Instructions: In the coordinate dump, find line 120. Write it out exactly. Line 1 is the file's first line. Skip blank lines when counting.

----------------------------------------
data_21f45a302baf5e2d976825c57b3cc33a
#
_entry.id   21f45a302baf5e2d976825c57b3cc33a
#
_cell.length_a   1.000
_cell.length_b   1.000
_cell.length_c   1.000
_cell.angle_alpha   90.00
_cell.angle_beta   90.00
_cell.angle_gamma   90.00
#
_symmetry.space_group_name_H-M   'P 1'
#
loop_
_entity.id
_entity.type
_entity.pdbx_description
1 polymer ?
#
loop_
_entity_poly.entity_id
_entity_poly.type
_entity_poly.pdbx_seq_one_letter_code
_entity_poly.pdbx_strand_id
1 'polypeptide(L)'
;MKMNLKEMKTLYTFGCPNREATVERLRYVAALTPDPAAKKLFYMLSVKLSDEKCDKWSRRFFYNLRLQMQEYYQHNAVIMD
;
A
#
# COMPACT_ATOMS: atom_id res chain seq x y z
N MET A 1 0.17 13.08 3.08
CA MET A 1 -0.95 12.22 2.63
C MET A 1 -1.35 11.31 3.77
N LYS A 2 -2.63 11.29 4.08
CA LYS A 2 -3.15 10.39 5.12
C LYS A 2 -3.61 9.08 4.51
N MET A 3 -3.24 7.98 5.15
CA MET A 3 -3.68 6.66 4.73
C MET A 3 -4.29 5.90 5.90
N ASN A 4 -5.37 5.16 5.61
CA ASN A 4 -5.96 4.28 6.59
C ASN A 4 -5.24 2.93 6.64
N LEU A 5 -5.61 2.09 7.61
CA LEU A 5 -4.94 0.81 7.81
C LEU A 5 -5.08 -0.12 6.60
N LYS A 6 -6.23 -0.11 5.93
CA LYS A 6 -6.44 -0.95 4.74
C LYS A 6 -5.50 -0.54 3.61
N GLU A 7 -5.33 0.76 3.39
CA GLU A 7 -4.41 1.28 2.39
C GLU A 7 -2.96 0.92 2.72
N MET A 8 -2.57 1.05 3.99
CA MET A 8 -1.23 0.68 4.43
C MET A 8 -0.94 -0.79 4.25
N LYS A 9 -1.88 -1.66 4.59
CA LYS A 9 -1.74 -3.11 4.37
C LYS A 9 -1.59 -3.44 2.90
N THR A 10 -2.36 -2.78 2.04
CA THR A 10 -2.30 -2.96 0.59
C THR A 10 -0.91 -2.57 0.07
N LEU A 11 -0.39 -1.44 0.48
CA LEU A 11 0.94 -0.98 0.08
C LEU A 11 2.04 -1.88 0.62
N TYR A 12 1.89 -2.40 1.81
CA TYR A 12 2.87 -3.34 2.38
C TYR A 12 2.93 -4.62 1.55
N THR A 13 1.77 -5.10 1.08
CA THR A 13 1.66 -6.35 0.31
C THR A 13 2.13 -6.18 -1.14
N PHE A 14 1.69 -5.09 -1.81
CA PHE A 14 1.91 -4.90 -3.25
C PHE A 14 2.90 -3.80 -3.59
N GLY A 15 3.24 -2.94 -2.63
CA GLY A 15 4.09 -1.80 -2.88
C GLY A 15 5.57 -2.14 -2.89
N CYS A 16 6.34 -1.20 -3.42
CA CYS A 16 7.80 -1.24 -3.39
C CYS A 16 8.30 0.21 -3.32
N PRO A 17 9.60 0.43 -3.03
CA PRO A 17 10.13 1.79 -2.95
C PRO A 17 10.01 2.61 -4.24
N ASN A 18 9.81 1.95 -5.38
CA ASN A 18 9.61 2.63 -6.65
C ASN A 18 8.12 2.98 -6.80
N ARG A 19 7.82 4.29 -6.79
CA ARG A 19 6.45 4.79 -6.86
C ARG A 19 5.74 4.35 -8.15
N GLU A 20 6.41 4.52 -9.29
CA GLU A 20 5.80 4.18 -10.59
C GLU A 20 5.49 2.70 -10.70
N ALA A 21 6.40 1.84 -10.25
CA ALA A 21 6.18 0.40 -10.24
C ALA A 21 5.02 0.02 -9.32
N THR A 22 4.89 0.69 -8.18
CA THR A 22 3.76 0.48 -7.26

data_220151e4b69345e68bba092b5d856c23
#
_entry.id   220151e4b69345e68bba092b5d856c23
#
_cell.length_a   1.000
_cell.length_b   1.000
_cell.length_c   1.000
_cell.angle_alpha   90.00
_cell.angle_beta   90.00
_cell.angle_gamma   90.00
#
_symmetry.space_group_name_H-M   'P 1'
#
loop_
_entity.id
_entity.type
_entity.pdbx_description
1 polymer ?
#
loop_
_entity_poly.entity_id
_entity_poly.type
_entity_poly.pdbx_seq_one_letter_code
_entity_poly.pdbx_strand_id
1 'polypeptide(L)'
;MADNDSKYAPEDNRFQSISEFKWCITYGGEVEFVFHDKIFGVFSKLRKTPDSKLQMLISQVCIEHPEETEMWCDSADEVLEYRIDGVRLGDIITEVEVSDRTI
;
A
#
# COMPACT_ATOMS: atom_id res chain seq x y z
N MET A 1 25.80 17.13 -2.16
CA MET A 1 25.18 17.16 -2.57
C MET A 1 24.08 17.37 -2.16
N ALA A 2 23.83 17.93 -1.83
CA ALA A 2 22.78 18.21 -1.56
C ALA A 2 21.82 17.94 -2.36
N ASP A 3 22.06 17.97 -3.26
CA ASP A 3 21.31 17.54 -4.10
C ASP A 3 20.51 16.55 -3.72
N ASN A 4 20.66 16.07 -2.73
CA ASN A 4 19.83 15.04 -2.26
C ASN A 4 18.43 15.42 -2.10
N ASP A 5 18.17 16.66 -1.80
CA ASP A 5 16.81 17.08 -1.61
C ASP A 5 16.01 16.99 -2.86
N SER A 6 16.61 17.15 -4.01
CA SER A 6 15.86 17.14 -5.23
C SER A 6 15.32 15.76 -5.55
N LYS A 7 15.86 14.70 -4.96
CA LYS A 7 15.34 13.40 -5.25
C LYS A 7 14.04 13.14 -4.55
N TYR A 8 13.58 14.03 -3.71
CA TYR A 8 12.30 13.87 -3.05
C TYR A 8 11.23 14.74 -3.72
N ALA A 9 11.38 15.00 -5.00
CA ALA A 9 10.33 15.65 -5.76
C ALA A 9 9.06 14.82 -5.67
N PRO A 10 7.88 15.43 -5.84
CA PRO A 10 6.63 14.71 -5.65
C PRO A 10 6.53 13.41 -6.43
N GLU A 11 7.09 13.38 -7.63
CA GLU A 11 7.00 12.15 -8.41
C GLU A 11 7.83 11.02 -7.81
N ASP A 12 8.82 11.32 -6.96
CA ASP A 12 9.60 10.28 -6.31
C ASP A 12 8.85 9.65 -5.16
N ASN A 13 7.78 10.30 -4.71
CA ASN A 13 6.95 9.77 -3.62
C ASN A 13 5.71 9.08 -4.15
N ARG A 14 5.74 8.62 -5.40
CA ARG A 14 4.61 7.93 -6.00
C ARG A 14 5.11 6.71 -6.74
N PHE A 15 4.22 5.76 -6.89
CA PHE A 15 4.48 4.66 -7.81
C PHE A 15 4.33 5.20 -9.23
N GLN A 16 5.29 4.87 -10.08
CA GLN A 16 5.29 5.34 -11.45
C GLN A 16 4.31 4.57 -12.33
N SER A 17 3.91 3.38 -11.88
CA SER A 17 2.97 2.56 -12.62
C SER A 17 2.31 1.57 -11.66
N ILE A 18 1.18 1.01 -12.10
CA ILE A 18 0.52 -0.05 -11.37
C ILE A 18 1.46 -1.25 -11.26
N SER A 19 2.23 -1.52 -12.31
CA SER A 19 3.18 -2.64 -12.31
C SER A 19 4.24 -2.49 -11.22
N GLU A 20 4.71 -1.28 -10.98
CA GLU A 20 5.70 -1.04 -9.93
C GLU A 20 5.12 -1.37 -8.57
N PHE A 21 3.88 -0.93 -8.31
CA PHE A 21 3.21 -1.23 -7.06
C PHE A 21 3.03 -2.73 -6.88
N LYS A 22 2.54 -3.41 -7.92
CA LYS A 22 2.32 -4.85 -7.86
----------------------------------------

1 'polypeptide(L)'